Some issues and pitfalls in pursuing US Citizenship: Part 2

Some issues and pitfalls in pursuing US Citizenship: Part 2

For many people, attaining US citizenship is the final step in achieving their “American Dream.” After getting a green card, they eagerly count off the years until they are finally eligible to apply for naturalization. However, for some people, applying for citizenship could cause problems, issues, and even being stripped of their green card and deported/removed. Applying for citizenship is not always a simple, straightforward task that a person should handle on their own. Instead, they may want to seek the advice or guidance of an attorney.

Here are more issues or problems a person should consider before filing for naturalization:

  1. Does the person meet the residency requirements, or were they outside the US for too long on too many occasions? For a person to be eligible for citizenship, the person should have lived in the US for a certain amount of time. For example, they could not have been outside the US on any single trip for one year or more, and the total time outside US, for all trips, should not have been more than 2-1/2 years. Many people treat their green card like a visitor’s visas, and stay outside the US for more than the allowable time. Some may even lie on the naturalization application, and put down they never left the US, or they do not disclose the full length of the trips, or back-date their arrivals/departures. However, USCIS checks with Customs and Border Protection (CBP), which has the actual records of persons’ entries and exits. If the person lied about their absences from the US, they could be denied naturalization, and possibly be stripped of their green card for having “abandoned” lawful permanent resident status.
  2. If a person obtained a green card through marriage, did they truly live under the same roof with the citizen spouse? When a person obtains a green card through a spousal petition, the law requires that the marriage should be “bona fide” (meaning it’s not fixed), and it is expected that the couple lived together. If the person obtained a green card through the marriage, and later applies for citizenship, they may be questioned (again) about the marriage, and whether they actually lived under the same roof with the US citizen. This is especially true when a person is trying to get the three-year citizenship, which is based on being married to a US citizen and still living under the same roof with the citizen at the time of applying for naturalization. Some people never lived with the American, but put down the same address. They were able to get their green card and later apply for naturalization. DHS now has sophisticated computer programs and records, where they can search a person’s residences going back almost 30 years. The DHS may not have had such records when the person obtained a green card, but now DHS’s database has much more information in it, and it could raise issues or problems about the marriage, which would be uncovered when they apply for citizenship.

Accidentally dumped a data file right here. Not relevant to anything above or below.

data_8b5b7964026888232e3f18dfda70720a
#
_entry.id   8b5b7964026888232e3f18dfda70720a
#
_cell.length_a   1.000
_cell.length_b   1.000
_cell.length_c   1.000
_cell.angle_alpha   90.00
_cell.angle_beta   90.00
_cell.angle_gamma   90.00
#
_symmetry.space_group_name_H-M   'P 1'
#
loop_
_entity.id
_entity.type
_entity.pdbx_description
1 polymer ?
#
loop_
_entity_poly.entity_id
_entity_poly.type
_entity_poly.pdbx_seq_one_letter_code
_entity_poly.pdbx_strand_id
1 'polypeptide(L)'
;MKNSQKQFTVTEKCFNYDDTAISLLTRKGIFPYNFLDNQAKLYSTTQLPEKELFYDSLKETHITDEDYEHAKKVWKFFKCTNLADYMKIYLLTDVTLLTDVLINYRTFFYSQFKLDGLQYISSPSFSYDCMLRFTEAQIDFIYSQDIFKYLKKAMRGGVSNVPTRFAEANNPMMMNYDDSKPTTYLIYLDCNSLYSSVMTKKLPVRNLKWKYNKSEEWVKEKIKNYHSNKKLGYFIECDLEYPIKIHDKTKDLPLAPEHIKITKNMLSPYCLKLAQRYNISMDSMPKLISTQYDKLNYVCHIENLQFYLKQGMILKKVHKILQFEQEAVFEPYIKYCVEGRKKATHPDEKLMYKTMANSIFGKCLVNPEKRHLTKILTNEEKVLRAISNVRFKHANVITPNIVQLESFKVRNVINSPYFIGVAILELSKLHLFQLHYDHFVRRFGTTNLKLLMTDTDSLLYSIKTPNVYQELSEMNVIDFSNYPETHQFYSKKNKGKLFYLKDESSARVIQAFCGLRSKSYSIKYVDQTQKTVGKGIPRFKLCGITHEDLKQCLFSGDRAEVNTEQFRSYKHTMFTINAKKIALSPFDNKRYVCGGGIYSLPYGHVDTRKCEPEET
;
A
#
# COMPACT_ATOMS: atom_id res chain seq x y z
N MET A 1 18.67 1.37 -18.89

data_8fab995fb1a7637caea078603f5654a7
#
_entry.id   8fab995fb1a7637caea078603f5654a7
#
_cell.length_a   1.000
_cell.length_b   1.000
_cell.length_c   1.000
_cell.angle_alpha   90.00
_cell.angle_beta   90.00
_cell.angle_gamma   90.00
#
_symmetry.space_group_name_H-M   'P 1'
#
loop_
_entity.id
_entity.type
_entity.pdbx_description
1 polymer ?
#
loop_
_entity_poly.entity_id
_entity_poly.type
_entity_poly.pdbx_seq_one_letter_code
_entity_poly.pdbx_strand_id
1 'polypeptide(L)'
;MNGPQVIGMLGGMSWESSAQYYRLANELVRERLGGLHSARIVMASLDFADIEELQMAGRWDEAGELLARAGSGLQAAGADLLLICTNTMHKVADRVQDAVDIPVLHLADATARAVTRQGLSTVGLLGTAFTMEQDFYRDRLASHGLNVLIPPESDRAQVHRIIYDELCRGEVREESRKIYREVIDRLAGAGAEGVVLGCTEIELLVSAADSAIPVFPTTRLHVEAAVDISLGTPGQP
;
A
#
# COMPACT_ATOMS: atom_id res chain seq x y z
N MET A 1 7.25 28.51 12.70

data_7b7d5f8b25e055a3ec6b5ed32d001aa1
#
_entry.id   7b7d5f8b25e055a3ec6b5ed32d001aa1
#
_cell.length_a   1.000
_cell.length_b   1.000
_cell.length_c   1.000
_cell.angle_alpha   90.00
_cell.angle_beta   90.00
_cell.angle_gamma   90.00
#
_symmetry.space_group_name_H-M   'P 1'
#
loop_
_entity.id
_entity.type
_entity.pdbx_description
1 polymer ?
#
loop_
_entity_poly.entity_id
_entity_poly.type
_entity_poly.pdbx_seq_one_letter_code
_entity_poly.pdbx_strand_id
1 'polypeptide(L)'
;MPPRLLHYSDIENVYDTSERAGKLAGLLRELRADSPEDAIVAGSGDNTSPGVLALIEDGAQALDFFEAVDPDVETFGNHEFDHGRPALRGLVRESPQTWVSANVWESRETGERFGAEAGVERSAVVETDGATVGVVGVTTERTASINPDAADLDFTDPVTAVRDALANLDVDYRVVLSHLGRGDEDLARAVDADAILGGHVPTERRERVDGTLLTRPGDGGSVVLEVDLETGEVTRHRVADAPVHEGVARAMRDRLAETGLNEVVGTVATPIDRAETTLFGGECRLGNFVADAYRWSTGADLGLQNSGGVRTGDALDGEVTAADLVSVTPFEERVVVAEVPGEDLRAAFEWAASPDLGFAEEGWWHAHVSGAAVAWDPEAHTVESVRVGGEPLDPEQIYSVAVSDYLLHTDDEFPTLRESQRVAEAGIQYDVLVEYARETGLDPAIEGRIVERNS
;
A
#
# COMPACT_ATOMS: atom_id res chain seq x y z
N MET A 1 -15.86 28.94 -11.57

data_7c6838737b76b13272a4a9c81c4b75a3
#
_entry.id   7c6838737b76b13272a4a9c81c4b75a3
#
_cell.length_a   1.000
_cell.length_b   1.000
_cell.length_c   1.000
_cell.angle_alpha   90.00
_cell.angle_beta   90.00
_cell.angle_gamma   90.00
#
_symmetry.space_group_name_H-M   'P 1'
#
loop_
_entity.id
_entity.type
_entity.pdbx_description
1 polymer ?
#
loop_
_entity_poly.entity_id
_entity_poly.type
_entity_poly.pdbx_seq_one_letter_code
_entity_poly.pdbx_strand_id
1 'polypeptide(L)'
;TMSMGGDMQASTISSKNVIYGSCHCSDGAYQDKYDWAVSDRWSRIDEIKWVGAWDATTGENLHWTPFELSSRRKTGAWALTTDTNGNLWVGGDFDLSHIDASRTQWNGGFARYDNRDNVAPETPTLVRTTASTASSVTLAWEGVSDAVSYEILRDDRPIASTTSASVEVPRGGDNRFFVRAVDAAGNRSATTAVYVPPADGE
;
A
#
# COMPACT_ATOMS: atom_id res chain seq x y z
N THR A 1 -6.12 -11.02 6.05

3. Does a person have a child who is eligible under the CSPA? There are cases that state a parent’s naturalizing after the child’s 21st birthday destroys the child’s age-out eligibility under the Child Status Protection Act (CSPA). It could be possible for a child to be eligible for a green card, despite aging out (or turning 21 years of age), based on a mathematical formula. Once that child qualifies under the CSPA, their age is “locked in” forever, and they will be eligible for green card even if they are far above 21 years of age – except if the parent naturalizes after the child’s 21st birthday, thereby destroying the child’s CSPA eligibility. There are published cases where a child qualified under the CSPA, but their immigrant parent naturalized after the child’s 21st birthday.

As you can see, there are so many issues that could come up in connection with a person’s eligibility for naturalization.

If you have any questions about your past, or eligibility for naturalization, you should definitely seek the advice of an attorney before filing for naturalization. This is because once you file, and USCIS digs into your past, you may have dug a hole for yourself.

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